Story focuses on Mayor Quincy Sharp and the construction of Arkham City (a successor to Arkham Asylum which was destroyed in the first Batman game storyline). It also brings in Hugo Strange and shows him to be aware
Arthur Cravan
I thought this was going to be an adaptation of the story used in the game, so I spent the first quarter or so wondering when they were going to get done with the 'prologue'. So, the whole thing is the prologue to the game, & I thought it was pretty cool. The art was really great (I loved the full-page villains at the end) except for I think one or two of the digital shorts added at the end. The Carpenter's story was fine, but I remember its art sticking out as poor compared to the rest of t ...more
Sannie Hald
Jan 02, 2013 Sannie Hald rated it 5 of 5 stars  ·  review of another edition
Recommends it for: All Batman Fans
Recommended to Sannie by: Oliver
This is epic. A must read for Batman fans!
Zomick's  Bakery
The game was phenomenal, but this prequel book or name it how you would like it is not that great. You see the game is full of twists, side characters, and the plot braids itself to the mastermind that started this whole mess...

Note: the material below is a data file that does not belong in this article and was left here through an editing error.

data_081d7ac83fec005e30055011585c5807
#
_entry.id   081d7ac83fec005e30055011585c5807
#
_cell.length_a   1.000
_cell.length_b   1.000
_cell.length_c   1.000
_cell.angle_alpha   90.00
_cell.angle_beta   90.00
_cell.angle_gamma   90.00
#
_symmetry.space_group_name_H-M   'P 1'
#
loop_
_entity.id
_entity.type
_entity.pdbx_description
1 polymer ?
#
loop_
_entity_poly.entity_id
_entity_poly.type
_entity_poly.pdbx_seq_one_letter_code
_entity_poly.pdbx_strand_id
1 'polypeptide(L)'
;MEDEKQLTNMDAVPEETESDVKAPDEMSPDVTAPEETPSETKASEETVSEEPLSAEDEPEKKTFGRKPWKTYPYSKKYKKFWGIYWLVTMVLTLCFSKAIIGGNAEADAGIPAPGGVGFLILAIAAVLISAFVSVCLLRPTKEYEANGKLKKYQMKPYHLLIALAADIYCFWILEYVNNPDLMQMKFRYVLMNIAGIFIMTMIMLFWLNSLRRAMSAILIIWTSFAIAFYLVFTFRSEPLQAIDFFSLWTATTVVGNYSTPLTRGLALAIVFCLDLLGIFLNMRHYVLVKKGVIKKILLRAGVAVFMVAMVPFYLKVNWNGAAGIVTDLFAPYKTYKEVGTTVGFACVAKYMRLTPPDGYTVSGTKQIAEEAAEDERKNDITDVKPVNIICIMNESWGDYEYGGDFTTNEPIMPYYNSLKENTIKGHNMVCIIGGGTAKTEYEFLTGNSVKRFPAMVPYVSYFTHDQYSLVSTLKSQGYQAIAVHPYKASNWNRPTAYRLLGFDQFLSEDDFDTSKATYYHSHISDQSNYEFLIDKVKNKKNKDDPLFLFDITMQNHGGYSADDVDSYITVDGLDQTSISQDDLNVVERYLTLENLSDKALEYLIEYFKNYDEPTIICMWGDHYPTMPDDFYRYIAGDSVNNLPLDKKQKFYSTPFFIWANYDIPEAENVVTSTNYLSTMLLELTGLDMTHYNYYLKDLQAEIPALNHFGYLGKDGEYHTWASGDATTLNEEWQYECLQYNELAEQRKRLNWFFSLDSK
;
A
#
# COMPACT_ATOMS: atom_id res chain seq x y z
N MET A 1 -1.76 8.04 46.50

Not to spoil everyone's game, because it is really that great, this book offers a small portion of entertainment, a small level of adrenaline, and for all who read this book but didn't play the game - you should play it, it has (almost) nothing to do with this book, excep
Joshua Elliott
While this book has good visuals, the story is lacking any real substance. I have played both Arkham Asylum and Arkham City video games, which are excellent in their own medium. The graphic novel serves as a bridge between the two games, something which didn't need to be done in the first place. Because both games are self contained stories with rising tension, resolution and the like; this in between space isn't fleshed out.